The majority of health professionals are now embracing the concept of CORE stability and its importance in different sporting and training activities – a recent study printed in the “Journal of Strength and Conditioning Research” looked at the relationship between core stability and cycling performance.

The US researchers recorded data on pedal force and hip, knee and ankle joint motion of 15 competitive cyclists during bouts on a high speed treadmill cycling. In between the treadmill cycling bouts the cyclists were taken through a 30 minute workout designed to fatigue the core stabilizers – basically the researchers were interested in the effects of CORE fatigue on cycling technique and performance.

The CORE fatigue workout involved a circuit style session of 40secs on and 20secs off with a combination of seated upper torso rotations with a medicine ball, side bends with weighted plates, standing torso rotations with pulleys (like a woodchopper) and incline sit-ups with weighted plates.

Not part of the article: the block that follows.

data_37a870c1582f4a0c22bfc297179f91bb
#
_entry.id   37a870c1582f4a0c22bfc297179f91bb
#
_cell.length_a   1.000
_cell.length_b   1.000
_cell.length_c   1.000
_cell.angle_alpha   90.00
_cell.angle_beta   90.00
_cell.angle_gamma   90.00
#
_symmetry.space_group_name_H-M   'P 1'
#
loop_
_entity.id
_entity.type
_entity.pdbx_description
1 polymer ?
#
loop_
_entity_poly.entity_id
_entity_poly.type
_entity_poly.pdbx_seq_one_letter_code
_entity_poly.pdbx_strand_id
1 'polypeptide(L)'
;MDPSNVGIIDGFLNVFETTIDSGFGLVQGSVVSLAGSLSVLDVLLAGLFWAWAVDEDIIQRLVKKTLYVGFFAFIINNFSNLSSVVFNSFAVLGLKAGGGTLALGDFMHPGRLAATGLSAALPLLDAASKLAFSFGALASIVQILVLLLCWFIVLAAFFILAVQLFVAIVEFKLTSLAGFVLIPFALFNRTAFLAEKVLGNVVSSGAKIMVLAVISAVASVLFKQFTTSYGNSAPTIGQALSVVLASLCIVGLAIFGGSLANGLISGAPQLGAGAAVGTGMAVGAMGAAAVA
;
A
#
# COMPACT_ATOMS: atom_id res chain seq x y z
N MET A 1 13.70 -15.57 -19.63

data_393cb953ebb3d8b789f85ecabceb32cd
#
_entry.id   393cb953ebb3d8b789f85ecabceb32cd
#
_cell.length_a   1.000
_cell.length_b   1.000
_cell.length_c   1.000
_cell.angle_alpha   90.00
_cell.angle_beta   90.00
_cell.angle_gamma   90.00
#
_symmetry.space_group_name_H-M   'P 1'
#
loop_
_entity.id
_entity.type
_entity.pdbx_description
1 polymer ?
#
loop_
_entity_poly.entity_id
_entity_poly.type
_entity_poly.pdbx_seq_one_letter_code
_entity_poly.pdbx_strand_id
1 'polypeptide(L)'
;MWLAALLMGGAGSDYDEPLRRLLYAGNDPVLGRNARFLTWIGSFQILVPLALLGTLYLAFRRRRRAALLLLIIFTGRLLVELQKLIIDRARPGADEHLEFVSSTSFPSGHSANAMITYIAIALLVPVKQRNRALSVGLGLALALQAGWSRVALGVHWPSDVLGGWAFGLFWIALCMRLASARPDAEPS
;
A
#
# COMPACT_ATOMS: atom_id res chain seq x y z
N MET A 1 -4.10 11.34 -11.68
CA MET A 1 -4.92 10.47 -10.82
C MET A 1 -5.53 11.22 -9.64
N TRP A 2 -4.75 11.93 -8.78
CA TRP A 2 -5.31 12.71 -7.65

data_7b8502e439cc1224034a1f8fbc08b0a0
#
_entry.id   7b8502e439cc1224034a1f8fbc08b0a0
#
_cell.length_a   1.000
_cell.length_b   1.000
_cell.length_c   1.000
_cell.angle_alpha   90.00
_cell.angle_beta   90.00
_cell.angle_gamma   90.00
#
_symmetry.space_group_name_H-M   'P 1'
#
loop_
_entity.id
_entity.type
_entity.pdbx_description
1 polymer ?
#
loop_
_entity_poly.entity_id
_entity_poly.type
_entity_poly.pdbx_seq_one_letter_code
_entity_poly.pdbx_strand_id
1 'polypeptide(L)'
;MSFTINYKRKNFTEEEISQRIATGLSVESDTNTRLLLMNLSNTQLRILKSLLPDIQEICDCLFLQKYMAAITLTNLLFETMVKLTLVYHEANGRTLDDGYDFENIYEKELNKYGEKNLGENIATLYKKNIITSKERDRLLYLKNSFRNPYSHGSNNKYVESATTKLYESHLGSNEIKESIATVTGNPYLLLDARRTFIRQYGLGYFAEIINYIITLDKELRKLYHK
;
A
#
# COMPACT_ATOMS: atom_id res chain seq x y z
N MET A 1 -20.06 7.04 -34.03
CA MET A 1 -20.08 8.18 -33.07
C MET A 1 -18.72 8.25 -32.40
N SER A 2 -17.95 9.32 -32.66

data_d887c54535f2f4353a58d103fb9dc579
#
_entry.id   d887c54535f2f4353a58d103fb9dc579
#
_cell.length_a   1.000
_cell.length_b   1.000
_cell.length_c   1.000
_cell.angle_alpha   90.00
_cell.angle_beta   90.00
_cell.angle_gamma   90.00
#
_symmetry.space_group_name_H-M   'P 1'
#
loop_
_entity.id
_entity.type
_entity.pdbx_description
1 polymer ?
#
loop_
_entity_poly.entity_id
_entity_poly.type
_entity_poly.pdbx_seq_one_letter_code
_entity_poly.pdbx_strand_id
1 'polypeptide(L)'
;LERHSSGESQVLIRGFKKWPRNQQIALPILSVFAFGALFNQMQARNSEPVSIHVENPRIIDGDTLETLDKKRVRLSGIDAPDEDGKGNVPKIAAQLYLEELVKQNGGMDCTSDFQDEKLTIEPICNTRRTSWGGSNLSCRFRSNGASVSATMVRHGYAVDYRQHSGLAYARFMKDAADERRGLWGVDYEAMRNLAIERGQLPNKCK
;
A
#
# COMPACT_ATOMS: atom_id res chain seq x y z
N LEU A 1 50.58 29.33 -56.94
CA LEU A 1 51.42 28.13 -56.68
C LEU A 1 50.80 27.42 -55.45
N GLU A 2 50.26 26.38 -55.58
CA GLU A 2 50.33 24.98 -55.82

The results showed that core fatigue did effect and alter cycling mechanics – especially in regards to knee motion – in a way that may increase the risk of injury. This study promotes the need for improved core stability and endurance to ensure correct alignment is maintained during extended cycling sessions.

It also has implications in that we need to ensure that core stability training is included in the program for cyclists but we also need to be aware that a session of core training prior to a bout of cycling may increase the injury risk in that session due to altered cycling mechanics.

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